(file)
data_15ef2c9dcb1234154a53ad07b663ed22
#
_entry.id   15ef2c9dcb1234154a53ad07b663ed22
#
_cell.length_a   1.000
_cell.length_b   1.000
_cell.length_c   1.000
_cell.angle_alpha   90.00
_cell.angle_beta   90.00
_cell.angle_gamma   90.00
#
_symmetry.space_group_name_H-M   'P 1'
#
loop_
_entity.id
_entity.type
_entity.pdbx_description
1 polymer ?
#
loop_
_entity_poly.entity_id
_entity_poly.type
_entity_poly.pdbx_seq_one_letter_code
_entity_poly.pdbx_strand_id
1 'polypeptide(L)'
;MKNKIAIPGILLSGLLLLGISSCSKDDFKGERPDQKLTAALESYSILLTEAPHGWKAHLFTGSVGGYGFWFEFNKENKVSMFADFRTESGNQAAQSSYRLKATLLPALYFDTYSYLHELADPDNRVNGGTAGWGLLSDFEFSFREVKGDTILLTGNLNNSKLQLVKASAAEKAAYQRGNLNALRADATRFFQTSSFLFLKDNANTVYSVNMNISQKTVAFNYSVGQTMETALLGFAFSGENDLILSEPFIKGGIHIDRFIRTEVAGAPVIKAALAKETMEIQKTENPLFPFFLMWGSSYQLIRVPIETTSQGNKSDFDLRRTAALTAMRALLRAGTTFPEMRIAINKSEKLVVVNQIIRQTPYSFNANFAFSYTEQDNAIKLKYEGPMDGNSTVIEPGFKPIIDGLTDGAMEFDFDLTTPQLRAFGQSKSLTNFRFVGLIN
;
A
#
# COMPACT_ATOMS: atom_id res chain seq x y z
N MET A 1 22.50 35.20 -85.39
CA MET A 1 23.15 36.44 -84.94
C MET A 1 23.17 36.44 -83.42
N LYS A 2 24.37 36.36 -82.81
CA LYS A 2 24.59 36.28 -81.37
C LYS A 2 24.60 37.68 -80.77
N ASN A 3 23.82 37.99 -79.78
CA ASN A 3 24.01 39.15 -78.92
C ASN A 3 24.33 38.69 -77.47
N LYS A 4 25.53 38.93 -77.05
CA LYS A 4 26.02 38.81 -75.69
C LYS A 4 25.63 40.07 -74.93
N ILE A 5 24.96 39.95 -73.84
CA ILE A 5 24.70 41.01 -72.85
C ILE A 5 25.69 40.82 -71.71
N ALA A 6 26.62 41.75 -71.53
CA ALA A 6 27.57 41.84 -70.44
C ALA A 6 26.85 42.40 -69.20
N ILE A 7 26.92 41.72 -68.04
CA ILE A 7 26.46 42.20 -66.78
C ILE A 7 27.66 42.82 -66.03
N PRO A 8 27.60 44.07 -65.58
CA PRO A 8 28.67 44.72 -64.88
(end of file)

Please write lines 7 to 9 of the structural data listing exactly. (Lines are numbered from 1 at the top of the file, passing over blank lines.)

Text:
_cell.length_c   1.000
_cell.angle_alpha   90.00
_cell.angle_beta   90.00